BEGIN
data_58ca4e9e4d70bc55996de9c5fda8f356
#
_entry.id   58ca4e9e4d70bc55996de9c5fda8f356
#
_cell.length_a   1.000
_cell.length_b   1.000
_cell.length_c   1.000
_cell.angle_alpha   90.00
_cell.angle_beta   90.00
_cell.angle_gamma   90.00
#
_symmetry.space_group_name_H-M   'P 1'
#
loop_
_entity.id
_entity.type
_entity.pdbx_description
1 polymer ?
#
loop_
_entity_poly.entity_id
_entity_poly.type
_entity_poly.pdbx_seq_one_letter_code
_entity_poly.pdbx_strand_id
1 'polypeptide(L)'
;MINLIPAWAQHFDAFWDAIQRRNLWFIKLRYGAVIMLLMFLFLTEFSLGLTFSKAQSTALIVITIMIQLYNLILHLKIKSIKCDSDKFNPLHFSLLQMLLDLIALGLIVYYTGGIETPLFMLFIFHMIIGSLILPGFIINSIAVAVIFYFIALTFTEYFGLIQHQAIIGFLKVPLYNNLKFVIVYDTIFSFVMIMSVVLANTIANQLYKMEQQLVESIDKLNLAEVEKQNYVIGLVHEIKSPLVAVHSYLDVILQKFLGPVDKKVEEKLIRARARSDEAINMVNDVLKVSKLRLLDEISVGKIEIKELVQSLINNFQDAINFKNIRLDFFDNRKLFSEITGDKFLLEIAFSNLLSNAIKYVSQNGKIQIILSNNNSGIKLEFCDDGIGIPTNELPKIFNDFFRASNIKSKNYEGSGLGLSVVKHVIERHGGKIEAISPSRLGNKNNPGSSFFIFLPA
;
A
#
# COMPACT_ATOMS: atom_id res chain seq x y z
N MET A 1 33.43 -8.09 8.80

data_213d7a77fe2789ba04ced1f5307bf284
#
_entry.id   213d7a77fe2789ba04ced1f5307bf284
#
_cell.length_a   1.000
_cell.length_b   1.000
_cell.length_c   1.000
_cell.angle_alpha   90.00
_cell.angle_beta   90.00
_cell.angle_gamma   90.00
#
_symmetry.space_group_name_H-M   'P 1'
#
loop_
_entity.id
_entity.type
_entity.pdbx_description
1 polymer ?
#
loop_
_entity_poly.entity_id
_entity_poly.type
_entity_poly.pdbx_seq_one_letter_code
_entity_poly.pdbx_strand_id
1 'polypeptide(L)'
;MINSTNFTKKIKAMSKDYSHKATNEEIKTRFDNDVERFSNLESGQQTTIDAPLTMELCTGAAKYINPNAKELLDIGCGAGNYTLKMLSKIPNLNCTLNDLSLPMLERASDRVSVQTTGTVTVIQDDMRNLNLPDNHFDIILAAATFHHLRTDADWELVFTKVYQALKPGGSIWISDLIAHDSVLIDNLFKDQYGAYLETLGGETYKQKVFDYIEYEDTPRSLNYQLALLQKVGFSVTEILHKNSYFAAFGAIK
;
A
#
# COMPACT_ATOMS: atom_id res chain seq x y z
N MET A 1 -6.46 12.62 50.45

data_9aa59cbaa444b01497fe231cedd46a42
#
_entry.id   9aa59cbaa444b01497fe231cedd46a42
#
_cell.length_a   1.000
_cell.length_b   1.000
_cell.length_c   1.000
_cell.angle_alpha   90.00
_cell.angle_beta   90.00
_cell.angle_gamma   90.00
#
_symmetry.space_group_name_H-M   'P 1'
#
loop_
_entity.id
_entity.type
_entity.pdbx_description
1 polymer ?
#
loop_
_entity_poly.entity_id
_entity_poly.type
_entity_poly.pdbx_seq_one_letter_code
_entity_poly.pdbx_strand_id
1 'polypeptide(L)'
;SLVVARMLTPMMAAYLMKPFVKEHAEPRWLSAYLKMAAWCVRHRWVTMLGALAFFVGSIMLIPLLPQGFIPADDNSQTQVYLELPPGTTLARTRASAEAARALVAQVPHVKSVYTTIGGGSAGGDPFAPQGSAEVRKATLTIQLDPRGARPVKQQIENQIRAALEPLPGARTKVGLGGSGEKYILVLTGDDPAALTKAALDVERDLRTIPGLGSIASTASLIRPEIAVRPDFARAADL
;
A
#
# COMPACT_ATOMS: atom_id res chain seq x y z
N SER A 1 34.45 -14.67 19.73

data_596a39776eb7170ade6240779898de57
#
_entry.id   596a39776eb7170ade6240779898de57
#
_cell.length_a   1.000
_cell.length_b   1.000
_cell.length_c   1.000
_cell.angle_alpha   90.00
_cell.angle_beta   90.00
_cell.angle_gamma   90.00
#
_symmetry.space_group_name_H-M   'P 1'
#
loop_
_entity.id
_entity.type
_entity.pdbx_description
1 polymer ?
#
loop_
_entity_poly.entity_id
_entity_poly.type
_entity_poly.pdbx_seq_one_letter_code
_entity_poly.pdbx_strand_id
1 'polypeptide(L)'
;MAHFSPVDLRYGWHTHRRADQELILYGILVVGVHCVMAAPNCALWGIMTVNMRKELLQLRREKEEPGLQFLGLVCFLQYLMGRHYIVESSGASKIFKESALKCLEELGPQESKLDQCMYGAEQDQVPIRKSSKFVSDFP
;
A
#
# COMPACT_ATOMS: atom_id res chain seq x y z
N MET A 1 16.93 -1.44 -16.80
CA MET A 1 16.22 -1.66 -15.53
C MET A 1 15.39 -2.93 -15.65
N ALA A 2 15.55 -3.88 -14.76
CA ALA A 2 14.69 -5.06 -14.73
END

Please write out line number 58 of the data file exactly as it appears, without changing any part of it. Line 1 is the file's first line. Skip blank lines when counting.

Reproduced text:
;